Are You on the Guest List? Conferences as Private Parties

Are conferences private parties, and is it worth the effort to break in? In this post, we discussed the relation between attending the right conference and subsequent publication success. Recall that attending prestigious conferences improves the likelihood of publication in a top Finance journal. But if your aim is to get into any journal, large conferences are almost as good.

Conference openness

In addition to publication success, Reinartz and Urban also consider conference openness in their 2017 Journal of Empirical Finance paper “Finance Conference Quality and Publication Success: A Conference Ranking”. Some conferences have a high share of presenters from a very small number of academic institutions. Hence, it is unlikely that your paper will be accepted if you are not part of this private party. How big is the issue? We display conference openness in Figure 1. The bars give the share of presenters at a given conference not from one of the three universities with most presenters.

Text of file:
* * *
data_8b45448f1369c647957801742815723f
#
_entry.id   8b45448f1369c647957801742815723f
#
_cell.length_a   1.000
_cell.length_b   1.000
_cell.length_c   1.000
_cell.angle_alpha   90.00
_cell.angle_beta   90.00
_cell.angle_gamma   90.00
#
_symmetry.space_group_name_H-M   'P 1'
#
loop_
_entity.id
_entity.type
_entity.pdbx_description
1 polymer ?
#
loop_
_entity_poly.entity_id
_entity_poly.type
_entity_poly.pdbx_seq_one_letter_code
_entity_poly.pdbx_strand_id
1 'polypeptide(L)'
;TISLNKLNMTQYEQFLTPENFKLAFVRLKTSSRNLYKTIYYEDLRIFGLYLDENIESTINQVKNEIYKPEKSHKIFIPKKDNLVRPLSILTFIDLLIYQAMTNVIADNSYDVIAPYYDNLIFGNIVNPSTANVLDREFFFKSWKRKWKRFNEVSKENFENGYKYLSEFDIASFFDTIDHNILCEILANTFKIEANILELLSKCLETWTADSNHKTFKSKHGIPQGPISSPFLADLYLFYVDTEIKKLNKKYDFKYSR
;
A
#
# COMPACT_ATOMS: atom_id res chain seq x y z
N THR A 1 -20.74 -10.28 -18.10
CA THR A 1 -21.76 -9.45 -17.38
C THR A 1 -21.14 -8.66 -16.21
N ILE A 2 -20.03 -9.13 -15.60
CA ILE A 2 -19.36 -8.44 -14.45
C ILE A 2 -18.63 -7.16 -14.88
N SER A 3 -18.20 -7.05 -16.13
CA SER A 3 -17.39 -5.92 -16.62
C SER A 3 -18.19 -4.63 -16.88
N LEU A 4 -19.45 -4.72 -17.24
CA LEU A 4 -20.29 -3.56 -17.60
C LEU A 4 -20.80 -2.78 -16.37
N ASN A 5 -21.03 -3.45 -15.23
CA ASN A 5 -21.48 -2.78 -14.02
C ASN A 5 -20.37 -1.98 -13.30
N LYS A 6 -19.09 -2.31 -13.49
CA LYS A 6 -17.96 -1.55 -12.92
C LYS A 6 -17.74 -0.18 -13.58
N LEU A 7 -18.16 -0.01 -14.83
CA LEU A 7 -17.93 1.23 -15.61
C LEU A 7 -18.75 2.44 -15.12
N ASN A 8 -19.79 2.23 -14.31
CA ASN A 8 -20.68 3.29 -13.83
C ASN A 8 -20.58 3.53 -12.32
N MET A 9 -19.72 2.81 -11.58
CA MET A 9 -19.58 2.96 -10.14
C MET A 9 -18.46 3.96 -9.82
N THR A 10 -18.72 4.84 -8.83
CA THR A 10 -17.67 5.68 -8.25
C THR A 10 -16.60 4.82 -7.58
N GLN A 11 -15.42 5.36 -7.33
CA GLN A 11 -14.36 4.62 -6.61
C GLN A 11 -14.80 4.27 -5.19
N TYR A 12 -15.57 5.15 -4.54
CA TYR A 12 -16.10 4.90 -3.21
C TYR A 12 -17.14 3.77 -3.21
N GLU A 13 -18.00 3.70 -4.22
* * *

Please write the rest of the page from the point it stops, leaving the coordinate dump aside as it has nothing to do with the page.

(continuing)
Figure 1: Fraction of presenters not associated with one of the top 3 represented universities
Figure 1: Conference openness, measured as the fraction of presenters not associated with one of the top 3 represented universities

Figure 1 shows that even top conferences such as the WFA, AFA, or EFA are rather open parties. E.g., more than 80% of presenters at the WFA are not from the three universities with most presenters. Large conferences are even more inclusive.  At least 90% of presenters are from outside of the three universities with most presenters.

The downside of conference openness

So, is it worth the effort to get your paper into a high quality conference that is not open? Should you try to break into such a private party? To evaluate this, we weight the publication probability from the previous post with the openness measure from Figure 1. Figure 2 gives this weighted probability.

Figure 2: Fraction of papers subsequently published in an A-ranked journal, weighted by openness
Figure 2: Fraction of papers subsequently published in an A-ranked journal, weighted by openness

Even when adjusting for openness, papers from high-quality conferences still have a considerably higher publication probability in A journals. The average weighted publication success for these conferences equals 0.31, compared to 0.13 for large conferences. A t-test shows that the difference is statistically significant.

Take-away: No shortcuts when you aim high!

In summary, there is no short-cut: If you want to get into a high-quality journal, and to get accepted at a high-quality conference, you must deliver high-quality research. The best parties may be more open than you think!

Author: Monika Gehde-Trapp